The snow tourist

Jan 21 2013, 11:56 IST
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The trek requires immense discipline. The trek requires immense discipline.
SummaryParth Adhyaru, fitness expert and avid trekker, on the Zanskar river trek that he undertook last year.

Parth Adhyaru, fitness expert and avid trekker, on the Zanskar river trek that he undertook last year.

Six months after I had rafted on the Zanskar river in Kargil, a friend told me, “You could walk on that river.” I had never heard of the Chadar trek, (named so because the river freezes over in winter). But when I read up on the trek, it fired my imagination. My friend and I decided to brave it last February.

The 70 km trek, from Chilling to Padum, needs a bit of preparation. We flew into Leh and decided to stay there for a few days to acclimatise ourselves to the cold and the altitude. Usually, it takes 72 hours to adapt, but we started half-a-day earlier, stopping on the way at a local market which caters exclusively to Chaddar trekkers, selling gear that withstands subzero temperatures. Many of these are second-hand, left behind by foreign trekkers, but they are affordable and appropriate for the chill. Soon, we were driving the 30 km that separated Leh from Chilling. That’s where the road ends and Chadar starts. That’s also where communication with the world ends. No cellular towers, no satellite cables, it’s a world where nature reigns supreme.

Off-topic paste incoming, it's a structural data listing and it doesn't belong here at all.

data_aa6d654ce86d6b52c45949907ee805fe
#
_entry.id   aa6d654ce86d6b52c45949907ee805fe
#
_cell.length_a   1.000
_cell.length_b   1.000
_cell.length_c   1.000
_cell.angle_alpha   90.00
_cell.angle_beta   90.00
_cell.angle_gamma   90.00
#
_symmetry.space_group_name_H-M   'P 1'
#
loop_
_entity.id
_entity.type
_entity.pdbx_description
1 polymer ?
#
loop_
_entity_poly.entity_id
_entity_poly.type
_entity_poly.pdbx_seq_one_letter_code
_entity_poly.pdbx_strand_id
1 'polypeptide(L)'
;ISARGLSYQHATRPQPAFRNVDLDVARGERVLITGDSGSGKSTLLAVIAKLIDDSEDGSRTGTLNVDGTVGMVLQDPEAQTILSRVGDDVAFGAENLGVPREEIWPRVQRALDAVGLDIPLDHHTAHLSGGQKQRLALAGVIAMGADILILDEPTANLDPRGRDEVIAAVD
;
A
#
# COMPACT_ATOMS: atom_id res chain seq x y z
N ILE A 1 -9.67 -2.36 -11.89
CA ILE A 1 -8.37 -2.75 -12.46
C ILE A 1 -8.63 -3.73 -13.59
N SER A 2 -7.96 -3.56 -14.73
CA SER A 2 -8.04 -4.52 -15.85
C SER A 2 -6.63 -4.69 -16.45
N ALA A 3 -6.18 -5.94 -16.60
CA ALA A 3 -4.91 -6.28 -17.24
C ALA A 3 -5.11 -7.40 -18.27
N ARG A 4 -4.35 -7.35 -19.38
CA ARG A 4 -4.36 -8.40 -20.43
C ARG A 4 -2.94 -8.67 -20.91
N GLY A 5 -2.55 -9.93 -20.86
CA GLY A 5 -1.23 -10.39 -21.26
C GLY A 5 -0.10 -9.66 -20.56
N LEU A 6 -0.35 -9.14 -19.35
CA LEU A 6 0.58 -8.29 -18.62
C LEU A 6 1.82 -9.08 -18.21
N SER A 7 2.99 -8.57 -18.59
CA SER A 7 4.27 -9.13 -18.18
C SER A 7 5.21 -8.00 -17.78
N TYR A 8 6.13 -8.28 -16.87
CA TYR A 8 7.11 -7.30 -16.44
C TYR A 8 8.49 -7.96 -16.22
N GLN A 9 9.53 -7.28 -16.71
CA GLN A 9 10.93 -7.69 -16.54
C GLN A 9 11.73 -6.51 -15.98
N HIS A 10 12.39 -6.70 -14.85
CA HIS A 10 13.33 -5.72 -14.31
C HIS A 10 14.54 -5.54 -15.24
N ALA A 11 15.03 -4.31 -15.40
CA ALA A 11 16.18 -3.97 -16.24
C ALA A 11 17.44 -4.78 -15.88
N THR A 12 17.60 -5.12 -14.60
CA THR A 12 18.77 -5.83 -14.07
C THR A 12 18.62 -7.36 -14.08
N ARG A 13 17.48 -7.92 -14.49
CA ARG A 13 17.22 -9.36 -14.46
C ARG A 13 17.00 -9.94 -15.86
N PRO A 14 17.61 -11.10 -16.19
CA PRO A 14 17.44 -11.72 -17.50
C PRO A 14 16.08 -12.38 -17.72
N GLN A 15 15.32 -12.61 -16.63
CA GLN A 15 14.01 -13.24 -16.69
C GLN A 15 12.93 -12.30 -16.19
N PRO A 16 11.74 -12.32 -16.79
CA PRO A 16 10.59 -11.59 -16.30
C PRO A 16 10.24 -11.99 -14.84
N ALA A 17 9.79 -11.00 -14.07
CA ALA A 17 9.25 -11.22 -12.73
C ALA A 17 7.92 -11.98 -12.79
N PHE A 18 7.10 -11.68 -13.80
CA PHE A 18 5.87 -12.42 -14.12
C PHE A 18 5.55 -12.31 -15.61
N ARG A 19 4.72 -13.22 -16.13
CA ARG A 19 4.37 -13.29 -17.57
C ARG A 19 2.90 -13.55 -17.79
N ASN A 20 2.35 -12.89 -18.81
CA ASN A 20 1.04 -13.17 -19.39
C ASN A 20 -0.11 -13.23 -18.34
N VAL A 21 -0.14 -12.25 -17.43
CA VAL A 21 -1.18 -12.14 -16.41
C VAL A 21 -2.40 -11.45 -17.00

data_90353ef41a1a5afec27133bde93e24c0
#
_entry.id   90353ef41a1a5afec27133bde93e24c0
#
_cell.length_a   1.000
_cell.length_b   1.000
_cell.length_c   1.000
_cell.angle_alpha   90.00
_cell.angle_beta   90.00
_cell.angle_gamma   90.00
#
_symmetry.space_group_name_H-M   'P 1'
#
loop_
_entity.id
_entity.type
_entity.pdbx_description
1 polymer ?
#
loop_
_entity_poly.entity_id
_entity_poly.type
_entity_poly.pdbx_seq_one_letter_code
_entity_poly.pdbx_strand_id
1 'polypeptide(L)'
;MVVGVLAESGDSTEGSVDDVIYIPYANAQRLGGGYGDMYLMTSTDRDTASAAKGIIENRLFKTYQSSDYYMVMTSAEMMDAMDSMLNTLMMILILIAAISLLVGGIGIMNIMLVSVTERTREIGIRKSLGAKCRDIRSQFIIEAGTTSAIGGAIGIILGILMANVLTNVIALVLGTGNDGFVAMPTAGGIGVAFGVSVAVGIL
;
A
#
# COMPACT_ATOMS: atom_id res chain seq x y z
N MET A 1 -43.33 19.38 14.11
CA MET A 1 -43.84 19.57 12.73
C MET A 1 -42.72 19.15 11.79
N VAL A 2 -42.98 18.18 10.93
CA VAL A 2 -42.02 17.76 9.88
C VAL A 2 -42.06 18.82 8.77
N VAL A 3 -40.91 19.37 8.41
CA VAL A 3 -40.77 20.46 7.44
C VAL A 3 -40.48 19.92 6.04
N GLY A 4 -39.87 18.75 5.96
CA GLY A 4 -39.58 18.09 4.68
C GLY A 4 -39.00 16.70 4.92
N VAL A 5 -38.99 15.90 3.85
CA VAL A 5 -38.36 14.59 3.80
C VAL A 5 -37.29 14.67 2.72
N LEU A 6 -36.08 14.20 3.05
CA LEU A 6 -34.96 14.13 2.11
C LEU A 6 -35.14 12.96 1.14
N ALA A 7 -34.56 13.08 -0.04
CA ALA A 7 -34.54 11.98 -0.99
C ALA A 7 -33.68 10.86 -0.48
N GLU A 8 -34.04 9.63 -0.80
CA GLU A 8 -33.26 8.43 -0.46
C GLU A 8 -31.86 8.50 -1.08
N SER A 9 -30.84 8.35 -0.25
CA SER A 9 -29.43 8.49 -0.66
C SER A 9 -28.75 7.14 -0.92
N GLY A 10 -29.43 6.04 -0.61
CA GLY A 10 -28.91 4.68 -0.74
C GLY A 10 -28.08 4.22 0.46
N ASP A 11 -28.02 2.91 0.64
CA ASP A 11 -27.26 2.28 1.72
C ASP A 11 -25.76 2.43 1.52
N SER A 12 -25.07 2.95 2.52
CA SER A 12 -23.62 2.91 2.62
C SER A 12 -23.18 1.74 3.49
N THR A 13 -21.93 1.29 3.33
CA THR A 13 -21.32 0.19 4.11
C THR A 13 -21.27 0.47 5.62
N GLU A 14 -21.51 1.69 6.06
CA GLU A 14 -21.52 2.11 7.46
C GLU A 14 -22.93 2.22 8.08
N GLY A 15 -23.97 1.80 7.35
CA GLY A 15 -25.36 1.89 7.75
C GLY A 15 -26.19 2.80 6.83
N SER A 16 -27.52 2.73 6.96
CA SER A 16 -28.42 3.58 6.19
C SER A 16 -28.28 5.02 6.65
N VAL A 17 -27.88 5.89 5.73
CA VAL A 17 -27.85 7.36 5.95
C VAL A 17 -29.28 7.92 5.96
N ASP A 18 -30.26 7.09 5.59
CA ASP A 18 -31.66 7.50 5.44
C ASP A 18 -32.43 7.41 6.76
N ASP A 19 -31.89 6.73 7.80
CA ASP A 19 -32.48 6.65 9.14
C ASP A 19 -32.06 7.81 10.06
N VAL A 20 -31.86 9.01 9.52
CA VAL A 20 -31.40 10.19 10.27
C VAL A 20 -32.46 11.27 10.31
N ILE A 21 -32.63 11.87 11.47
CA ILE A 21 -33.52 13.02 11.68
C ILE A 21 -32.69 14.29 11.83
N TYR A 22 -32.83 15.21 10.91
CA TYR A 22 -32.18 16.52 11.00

We were a team of seven, including our guide, porters, a cook and an assistant. Day one was completely devoted to training. I am a seasoned trekker, having covered parts of the Himalayas, but none of my previous experience was a patch on what we encountered. It was almost like learning to walk one step at a time — lift a foot, put it down, repeat, the drill went on as we waddled like penguins. I realised why only gumboots worn over layers of socks work; not only do they keep you warm, they save you from twisting your ankle.

It was late afternoon when I stepped on the river for the first time, and promptly fell. In another hour, we retired for the night near a place where the ice had melted, to help ourselves to water. Our local members put down their rucksacks and in no time, assembled a wooden sledge. They set up a modest kitchen with a few vessels, a kerosene stove and insulated containers to carry water. We had with us a lot of ready-to-eat food — semi-cooked chicken, instant noodles, theplas and nuts. That night, as we sat down to eat, it

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